Peer Pressure

Peer pressure

The powerful lure of peer pressure is synonymous with adolescence. The adolescent essentially has a need firstly to “belong” and secondly to individuate. What this means is that in order to belong and be accepted one has to ‘fit-in’ with peers and that is more or less wearing certain types of clothes, reading the same books, and generally doing what others are doing. The reasons for bowing into peer pressure vary, and can be for a variety of reasons such as fear, loneliness, depression, fitting in, avoiding embarrassment/humiliation, low self-worth and so forth. Therefore, the views and judgment of their peers is practically like oxygen for the adolescent’s survival.

In addition, adolescents need to ‘separate’ from their parents, which often involves a stage of rebelliousness and a desire to be different to them. Therefore, the opinions and values of parents become less important to them whilst the views (including judgment and acceptance) of their peers becomes increasingly important.

Peer pressure can be both subtle (when a teen says ‘I want those clothes because everybody has got them’ without any peer actually saying they must acquire those clothes) to blatant where teens are told directly to do something so as not to be a “bore” etc.  

In addition, peer pressure can be both positive and negative (for example, there may be a culture within certain peer groups that adolescents need to obtain good grades or participate in sport and they therefore feel motivated to achieve which is pressure that is generally positive). Of course, peer pressure is negative as it can heavily impact on issues such as drinking alcohol, sexual activity or promiscuity, substance abuse and other reckless and potentially dangerous behaviours. In addition, peer pressure can lead to criminal behaviour, as well as harmful and damaging behaviour towards others (in the case of the abuse of social media and technology, for example).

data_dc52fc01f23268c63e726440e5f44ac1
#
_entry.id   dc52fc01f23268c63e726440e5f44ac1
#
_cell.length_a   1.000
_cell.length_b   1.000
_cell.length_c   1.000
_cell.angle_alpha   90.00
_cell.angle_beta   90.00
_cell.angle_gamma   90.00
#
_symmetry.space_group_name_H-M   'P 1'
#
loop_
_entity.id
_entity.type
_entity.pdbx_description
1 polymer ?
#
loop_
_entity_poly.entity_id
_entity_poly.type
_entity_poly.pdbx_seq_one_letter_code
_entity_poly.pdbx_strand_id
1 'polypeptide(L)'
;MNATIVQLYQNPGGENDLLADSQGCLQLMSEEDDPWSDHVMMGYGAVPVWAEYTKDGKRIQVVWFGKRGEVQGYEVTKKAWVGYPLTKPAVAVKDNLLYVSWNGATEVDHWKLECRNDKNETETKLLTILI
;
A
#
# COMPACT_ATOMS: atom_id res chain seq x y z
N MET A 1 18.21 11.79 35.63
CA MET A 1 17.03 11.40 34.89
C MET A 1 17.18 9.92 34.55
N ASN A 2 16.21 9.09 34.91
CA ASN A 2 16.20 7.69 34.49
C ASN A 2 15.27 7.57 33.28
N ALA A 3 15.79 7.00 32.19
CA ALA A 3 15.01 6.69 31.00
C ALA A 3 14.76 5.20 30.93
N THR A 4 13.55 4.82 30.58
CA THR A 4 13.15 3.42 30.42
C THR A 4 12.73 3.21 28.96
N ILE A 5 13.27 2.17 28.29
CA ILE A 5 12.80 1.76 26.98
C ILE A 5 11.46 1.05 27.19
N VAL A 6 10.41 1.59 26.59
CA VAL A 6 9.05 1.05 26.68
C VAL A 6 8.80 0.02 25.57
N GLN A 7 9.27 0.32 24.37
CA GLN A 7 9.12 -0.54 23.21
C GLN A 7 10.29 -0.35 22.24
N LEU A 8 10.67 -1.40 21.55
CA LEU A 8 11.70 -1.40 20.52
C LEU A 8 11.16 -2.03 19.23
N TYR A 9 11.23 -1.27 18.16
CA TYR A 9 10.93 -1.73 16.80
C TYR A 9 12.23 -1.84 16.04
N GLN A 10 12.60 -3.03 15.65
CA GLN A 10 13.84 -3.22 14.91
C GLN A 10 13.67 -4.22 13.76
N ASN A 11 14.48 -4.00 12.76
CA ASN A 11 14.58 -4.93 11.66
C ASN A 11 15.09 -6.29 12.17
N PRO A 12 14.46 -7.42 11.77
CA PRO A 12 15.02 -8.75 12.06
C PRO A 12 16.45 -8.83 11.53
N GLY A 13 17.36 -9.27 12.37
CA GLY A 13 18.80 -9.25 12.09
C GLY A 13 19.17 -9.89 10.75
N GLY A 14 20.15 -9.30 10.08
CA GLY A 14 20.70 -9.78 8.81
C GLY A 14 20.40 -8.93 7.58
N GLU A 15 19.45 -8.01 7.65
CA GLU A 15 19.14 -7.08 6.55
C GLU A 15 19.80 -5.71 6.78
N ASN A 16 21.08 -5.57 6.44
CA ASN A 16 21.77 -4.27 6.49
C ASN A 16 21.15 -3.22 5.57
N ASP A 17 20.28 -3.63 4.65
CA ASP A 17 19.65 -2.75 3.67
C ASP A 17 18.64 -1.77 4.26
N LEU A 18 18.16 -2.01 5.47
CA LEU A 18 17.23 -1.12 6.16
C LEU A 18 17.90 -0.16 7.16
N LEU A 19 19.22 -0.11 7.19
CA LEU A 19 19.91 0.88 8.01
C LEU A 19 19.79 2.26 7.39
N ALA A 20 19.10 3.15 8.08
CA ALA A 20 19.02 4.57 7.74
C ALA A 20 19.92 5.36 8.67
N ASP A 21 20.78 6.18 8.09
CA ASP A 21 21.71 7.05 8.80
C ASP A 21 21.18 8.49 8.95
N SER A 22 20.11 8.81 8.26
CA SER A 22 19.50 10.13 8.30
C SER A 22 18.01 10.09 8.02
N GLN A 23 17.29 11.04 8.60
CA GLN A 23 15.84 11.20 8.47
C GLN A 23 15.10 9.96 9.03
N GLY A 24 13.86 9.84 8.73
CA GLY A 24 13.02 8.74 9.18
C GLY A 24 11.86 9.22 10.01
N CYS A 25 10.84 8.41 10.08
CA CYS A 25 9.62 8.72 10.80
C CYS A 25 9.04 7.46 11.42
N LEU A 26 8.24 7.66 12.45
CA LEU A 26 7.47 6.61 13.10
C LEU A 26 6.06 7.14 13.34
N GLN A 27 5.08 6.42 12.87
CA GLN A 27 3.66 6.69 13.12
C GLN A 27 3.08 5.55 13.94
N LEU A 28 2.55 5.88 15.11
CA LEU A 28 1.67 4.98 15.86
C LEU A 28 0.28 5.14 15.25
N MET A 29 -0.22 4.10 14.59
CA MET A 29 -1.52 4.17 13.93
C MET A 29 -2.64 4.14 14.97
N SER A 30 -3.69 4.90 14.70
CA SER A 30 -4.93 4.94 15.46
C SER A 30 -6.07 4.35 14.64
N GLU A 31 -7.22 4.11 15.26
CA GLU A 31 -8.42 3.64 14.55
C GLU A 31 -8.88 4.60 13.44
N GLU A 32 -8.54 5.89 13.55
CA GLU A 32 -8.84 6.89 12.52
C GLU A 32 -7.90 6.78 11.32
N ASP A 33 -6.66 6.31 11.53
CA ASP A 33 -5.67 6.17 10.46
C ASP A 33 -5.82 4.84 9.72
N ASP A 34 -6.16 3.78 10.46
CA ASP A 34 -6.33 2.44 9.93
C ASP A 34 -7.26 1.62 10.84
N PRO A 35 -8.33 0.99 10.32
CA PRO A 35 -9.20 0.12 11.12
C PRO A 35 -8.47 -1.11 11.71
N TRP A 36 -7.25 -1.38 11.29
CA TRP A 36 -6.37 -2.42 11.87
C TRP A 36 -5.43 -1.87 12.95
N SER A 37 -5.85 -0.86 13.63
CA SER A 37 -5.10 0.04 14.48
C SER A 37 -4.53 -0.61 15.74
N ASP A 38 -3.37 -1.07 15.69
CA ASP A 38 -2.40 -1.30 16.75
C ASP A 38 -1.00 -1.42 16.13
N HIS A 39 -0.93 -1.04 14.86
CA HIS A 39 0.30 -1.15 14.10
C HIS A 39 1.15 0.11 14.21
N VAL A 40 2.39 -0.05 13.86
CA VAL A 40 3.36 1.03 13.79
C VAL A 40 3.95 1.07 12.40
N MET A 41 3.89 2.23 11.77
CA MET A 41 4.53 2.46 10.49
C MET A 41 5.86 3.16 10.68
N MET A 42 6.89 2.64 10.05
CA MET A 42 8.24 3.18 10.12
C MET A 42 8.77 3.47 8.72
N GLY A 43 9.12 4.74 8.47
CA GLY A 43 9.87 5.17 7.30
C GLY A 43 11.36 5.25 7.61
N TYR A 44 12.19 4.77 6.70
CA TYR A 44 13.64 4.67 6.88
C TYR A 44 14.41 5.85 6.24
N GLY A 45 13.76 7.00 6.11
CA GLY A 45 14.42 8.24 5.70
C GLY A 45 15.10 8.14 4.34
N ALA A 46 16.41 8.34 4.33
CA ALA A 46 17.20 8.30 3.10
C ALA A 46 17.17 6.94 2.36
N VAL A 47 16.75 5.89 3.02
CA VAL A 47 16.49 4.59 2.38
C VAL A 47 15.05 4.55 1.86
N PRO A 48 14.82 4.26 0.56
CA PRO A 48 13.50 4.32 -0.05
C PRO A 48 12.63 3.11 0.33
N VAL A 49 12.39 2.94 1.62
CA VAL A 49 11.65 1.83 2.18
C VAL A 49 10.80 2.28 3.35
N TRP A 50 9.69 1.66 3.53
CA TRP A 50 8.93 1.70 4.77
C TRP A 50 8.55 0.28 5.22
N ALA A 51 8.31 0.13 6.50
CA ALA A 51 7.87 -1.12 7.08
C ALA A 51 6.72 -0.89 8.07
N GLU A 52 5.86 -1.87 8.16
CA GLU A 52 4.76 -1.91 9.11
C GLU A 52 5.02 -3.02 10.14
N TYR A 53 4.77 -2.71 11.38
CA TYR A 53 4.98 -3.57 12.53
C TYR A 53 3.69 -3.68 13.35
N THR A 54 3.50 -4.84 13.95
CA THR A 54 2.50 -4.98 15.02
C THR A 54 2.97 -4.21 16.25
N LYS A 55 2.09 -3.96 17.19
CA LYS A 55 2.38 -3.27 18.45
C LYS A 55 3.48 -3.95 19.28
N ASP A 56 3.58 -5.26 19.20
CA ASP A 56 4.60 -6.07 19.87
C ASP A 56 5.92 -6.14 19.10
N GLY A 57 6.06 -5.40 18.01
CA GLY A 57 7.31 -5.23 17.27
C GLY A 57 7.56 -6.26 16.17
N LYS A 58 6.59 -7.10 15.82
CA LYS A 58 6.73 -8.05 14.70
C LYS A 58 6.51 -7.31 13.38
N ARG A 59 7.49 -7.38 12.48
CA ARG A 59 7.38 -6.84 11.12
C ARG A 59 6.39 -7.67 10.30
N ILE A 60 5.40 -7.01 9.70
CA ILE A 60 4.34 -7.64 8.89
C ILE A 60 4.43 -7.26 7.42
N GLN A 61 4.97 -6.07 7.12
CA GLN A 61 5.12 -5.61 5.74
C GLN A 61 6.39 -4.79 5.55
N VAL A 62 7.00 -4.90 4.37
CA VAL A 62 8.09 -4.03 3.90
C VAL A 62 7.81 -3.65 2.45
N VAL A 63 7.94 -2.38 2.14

How can parents help their teens?

As always communication is key. Parents should discuss peer pressure with their children. They can help their teenagers by reminding them of their values and beliefs and the importance and merit of just “being themselves”. Parents can ask their child to write a list of the pros and cons of peer pressure. Parents will have ample opportunity to discuss peer pressure, as this does not always have to be directly about their teenager. (For instance, they can be watching a TV program where an incident of peer pressure occurs and this can be an opener for a discussion with their teen (..“what do you think about that”..; “what do you think he/she should have done?...” “why do you think he/she acted like that….”). Parents should encourage their adolescents to associate with like-minded peers. In addition, it is important that parents are good role models themselves. Adolescents need to be reminded that there is always a parent they can talk too, no matter how difficult the subject is. They also need to be encouraged to talk to a person they trust, such as an aunt or uncle.  

If you require a psychologist for your teenager in the Johannesburg area contact the Sandton Psychology Centre. The psychotherapy and assessment Centre has a variety of psychologists that work with adolescents by providing.